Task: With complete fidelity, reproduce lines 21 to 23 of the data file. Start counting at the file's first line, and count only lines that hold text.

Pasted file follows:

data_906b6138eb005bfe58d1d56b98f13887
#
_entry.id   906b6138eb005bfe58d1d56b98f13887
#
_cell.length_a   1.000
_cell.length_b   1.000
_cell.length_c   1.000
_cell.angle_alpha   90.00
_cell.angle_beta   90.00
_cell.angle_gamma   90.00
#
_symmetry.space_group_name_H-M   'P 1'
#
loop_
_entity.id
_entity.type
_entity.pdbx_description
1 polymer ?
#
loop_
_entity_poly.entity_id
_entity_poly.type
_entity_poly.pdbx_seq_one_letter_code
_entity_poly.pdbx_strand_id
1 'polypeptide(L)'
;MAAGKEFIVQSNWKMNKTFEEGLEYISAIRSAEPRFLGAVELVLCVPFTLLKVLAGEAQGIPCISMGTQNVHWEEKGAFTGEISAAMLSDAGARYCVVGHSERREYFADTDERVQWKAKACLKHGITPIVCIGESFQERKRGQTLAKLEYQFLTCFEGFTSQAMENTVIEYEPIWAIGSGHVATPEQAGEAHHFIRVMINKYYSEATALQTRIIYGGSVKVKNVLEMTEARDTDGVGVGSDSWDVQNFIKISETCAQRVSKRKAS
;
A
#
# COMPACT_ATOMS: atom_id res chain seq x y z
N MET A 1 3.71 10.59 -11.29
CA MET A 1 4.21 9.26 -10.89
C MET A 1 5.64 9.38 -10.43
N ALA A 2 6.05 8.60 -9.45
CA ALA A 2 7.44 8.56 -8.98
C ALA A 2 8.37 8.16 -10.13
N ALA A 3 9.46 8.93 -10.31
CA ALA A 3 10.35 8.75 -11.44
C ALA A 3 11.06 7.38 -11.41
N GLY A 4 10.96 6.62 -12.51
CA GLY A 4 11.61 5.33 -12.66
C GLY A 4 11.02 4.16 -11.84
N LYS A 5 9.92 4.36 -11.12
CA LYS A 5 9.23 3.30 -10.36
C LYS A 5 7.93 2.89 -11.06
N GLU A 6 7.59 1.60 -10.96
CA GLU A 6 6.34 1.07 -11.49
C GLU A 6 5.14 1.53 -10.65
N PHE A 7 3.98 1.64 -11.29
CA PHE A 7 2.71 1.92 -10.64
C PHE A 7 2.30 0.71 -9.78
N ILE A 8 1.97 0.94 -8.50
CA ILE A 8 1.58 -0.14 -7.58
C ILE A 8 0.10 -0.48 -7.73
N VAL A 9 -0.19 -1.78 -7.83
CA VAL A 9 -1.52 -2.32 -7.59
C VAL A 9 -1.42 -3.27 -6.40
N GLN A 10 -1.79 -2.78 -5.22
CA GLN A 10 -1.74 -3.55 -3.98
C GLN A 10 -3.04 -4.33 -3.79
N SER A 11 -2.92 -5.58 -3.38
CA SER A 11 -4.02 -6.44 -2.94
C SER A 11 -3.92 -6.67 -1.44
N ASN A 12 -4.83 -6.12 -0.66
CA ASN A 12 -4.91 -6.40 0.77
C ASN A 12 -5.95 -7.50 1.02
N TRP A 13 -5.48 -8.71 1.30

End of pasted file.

_entity_poly.entity_id
_entity_poly.type
_entity_poly.pdbx_seq_one_letter_code